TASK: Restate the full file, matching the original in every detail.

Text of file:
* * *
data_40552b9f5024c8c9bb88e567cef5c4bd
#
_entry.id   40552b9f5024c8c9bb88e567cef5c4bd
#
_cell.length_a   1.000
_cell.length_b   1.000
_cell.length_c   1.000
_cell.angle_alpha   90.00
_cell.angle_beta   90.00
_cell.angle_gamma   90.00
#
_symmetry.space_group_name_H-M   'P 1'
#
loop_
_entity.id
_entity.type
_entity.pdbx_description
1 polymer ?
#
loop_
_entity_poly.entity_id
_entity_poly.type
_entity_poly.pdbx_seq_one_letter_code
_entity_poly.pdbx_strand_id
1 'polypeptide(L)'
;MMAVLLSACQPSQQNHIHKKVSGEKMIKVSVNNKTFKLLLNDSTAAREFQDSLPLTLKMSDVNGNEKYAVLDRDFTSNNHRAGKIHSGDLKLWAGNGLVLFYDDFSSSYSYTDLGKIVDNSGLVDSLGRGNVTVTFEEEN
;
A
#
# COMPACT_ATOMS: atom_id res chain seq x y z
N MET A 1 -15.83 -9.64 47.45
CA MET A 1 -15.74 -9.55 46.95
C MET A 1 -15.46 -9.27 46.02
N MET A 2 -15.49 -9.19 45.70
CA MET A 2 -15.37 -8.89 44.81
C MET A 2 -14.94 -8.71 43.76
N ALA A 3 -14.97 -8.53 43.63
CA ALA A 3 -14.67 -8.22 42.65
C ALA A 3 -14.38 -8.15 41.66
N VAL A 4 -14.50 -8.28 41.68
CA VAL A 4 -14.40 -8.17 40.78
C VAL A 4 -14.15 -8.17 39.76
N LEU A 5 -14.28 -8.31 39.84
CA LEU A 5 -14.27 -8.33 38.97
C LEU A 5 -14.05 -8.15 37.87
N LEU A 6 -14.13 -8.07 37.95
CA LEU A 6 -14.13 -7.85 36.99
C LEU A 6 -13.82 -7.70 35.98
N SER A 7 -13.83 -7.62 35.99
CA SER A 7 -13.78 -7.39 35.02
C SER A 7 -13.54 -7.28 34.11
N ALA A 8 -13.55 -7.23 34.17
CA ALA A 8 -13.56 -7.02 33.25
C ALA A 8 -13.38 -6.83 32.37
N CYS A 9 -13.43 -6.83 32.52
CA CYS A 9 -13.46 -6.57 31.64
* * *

data_40552b9f5024c8c9bb88e567cef5c4bd
#
_entry.id   40552b9f5024c8c9bb88e567cef5c4bd
#
_cell.length_a   1.000
_cell.length_b   1.000
_cell.length_c   1.000
_cell.angle_alpha   90.00
_cell.angle_beta   90.00
_cell.angle_gamma   90.00
#
_symmetry.space_group_name_H-M   'P 1'
#
loop_
_entity.id
_entity.type
_entity.pdbx_description
1 polymer ?
#
loop_
_entity_poly.entity_id
_entity_poly.type
_entity_poly.pdbx_seq_one_letter_code
_entity_poly.pdbx_strand_id
1 'polypeptide(L)'
;MMAVLLSACQPSQQNHIHKKVSGEKMIKVSVNNKTFKLLLNDSTAAREFQDSLPLTLKMSDVNGNEKYAVLDRDFTSNNHRAGKIHSGDLKLWAGNGLVLFYDDFSSSYSYTDLGKIVDNSGLVDSLGRGNVTVTFEEEN
;
A
#
# COMPACT_ATOMS: atom_id res chain seq x y z
N MET A 1 -15.83 -9.64 47.45
CA MET A 1 -15.74 -9.55 46.95
C MET A 1 -15.46 -9.27 46.02
N MET A 2 -15.49 -9.19 45.70
CA MET A 2 -15.37 -8.89 44.81
C MET A 2 -14.94 -8.71 43.76
N ALA A 3 -14.97 -8.53 43.63
CA ALA A 3 -14.67 -8.22 42.65
C ALA A 3 -14.38 -8.15 41.66
N VAL A 4 -14.50 -8.28 41.68
CA VAL A 4 -14.40 -8.17 40.78
C VAL A 4 -14.15 -8.17 39.76
N LEU A 5 -14.28 -8.31 39.84
CA LEU A 5 -14.27 -8.33 38.97
C LEU A 5 -14.05 -8.15 37.87
N LEU A 6 -14.13 -8.07 37.95
CA LEU A 6 -14.13 -7.85 36.99
C LEU A 6 -13.82 -7.70 35.98
N SER A 7 -13.83 -7.62 35.99
CA SER A 7 -13.78 -7.39 35.02
C SER A 7 -13.54 -7.28 34.11
N ALA A 8 -13.55 -7.23 34.17
CA ALA A 8 -13.56 -7.02 33.25
C ALA A 8 -13.38 -6.83 32.37
N CYS A 9 -13.43 -6.83 32.52
CA CYS A 9 -13.46 -6.57 31.64